If you've read this column for some time, you know by now that anime conventions come in all shapes and sizes. Kawaii Kon gets mentioned regularly here as Hawaii's annual local convention, while HEXXP, the Hawaii Entertainment Expo Experience, will be including an anime component next month. I've even talked about "Baltiport," the impromptu "convention" assembled by a handful of fans and industry figures in an airport terminal.
Back in July, MangaBento, the group of young artists inspired by anime and manga, hosted Manga Mayhem, an event where attendees could get art advice from club members, try out pens and markers, and take part in drawing contests.
One of the happy traditions I've maintained through the years of writing this column rolls in around this time of year, when the Hawaii International Film Festival releases its program and I scroll through to pick out everything that anime fans might be interested in seeing.
A quick glance at the calendar on my desk shows there are more than seven months to go until late April and the next edition of Kawaii Kon, the local anime convention. It's never too early to start buzzing about what's going on to prepare for next year, though. And there are several tidbits already worth talking about.
"Next big things" in anime and manga have been in short supply lately, but there seems to be one series in particular that has captured the hearts of fans (particularly female ones): "Hetalia Axis Powers."
Anime fans have been known to come up with some crazy, clever things to do with their downtime, but something that happened after Otakon, an anime convention held a few weekends ago in Baltimore, certainly caught my attention ... as well as a bunch of people who followed along on the Anime News Network forums.
We're deep in the heart of summer convention season, which means just one thing to your friendly neighborhood anime columnist: It's time for me to feel insanely jealous toward anyone who got to attend Anime Expo in Los Angeles earlier this month and/or Comic-Con International in San Diego last weekend and subsequently filled my Twitter feed with squeals of delight over everything going on there.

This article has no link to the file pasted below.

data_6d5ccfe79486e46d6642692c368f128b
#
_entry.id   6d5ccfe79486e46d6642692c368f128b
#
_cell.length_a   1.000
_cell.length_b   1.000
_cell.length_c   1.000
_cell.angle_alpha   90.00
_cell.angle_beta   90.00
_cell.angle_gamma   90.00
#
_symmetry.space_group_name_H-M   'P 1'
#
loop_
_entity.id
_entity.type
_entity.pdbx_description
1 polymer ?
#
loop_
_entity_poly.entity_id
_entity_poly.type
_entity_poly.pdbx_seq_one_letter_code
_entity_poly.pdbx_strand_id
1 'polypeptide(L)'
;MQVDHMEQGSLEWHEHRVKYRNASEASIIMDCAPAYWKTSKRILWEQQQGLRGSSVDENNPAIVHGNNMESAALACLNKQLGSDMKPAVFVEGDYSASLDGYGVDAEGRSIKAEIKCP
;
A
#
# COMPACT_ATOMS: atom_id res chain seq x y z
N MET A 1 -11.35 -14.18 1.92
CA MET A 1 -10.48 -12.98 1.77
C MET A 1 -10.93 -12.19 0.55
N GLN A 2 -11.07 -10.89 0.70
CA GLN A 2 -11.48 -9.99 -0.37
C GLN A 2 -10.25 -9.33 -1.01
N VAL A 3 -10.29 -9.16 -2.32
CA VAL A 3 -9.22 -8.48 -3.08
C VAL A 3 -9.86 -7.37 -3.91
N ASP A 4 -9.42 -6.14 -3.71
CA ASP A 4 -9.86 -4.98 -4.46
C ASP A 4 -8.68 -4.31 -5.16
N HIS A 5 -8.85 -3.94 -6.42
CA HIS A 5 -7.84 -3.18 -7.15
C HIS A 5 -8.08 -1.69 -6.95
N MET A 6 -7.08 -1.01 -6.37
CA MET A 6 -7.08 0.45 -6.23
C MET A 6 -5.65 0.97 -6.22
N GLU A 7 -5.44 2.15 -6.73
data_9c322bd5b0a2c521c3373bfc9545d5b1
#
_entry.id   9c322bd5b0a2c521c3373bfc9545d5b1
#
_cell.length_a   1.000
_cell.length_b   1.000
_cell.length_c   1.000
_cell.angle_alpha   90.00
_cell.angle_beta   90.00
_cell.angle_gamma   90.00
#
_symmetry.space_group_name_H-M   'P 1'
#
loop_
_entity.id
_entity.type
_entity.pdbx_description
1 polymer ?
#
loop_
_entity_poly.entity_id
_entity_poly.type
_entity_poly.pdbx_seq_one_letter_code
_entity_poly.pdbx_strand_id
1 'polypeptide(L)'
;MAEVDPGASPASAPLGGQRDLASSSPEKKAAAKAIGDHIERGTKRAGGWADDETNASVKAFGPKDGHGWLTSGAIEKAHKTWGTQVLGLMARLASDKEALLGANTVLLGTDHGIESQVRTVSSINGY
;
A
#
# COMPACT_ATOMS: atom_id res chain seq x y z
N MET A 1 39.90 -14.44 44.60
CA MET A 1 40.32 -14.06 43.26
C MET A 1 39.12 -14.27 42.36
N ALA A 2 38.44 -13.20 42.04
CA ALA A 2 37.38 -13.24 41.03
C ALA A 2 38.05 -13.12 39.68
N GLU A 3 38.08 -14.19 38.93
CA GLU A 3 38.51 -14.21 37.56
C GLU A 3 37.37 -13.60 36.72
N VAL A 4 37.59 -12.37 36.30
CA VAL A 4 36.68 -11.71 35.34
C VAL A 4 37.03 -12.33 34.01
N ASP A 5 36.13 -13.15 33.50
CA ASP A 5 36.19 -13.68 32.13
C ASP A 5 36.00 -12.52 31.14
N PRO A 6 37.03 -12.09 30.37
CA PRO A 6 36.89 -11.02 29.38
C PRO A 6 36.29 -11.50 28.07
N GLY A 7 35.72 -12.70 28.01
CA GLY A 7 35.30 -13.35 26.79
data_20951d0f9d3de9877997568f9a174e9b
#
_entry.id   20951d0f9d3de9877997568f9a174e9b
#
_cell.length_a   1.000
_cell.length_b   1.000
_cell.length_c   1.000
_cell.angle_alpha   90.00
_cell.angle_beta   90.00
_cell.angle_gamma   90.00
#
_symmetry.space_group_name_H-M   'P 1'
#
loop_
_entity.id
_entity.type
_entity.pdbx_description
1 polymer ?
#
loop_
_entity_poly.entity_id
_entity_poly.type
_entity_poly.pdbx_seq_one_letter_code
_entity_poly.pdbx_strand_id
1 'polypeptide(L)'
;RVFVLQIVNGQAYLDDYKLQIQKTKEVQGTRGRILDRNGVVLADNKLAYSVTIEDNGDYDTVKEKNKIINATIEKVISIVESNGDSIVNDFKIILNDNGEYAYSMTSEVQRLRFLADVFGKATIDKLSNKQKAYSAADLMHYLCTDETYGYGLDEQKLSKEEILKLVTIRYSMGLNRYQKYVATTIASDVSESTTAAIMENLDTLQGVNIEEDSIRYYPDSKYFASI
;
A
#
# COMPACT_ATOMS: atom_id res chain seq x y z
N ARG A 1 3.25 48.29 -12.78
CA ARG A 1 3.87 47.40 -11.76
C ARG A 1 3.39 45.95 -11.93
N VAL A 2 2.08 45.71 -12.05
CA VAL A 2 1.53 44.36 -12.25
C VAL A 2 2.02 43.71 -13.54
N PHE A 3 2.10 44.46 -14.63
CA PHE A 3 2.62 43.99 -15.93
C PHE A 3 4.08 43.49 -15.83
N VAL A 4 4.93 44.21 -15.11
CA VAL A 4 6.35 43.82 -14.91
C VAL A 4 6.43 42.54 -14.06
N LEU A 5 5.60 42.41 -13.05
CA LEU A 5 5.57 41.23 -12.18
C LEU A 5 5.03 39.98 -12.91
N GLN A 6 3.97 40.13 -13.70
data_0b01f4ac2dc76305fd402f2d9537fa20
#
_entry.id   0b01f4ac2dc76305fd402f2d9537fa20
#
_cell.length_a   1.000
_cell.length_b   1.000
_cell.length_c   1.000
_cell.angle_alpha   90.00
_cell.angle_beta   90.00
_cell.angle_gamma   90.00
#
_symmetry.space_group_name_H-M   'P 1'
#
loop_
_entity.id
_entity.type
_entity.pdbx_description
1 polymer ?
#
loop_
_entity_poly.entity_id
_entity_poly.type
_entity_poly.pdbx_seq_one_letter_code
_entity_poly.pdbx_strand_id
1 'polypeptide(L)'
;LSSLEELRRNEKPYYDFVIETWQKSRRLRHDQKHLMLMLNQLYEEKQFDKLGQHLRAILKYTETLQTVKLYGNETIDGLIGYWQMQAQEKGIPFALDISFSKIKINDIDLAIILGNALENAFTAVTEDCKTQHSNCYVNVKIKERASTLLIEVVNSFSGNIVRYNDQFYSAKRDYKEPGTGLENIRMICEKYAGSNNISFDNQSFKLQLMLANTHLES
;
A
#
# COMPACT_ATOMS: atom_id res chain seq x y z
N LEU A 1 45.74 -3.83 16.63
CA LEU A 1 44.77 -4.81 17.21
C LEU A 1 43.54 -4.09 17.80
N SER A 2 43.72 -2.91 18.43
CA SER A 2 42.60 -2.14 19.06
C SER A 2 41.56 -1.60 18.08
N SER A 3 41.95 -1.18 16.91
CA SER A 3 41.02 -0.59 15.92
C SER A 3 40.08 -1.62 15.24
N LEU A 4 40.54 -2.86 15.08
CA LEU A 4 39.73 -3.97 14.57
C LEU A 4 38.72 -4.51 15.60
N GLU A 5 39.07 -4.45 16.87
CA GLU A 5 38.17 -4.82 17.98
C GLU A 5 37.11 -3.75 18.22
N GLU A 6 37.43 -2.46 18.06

When last we left our discussion of online manga last week, I was talking about manga you shouldn't be reading online: scanlations, manga either fan-translated from the original Japanese or copied outright from the U.S.-published books.
One of the common elements of series featuring giant robots and the teams of humans (or human-like aliens) that pilot them is the part where the individual robots unite to form one giant super-robot ready to smite anything the forces of evil throw at it.
Welcome back to "Cel Shaded," your weekly dose of anime and manga news and commentary. Or to be more precise for today's column, it's scheduled to be a weekly dose unless two newspapers merge into a single, take-on-all-comers unit like those mechanized Voltron or Power Rangers creations. When that happens, a rare opportunity to fit two columns into one week arises as schedules get tweaked.
The Print Replica of the newspaper is a page-by-page replica of the day's printed newspaper - including all stories, sections, photos and ads - not including advertiser preprints - in PDF like form. It can be viewed on your computer's web browser, iPad, iPhone and some e-Readers.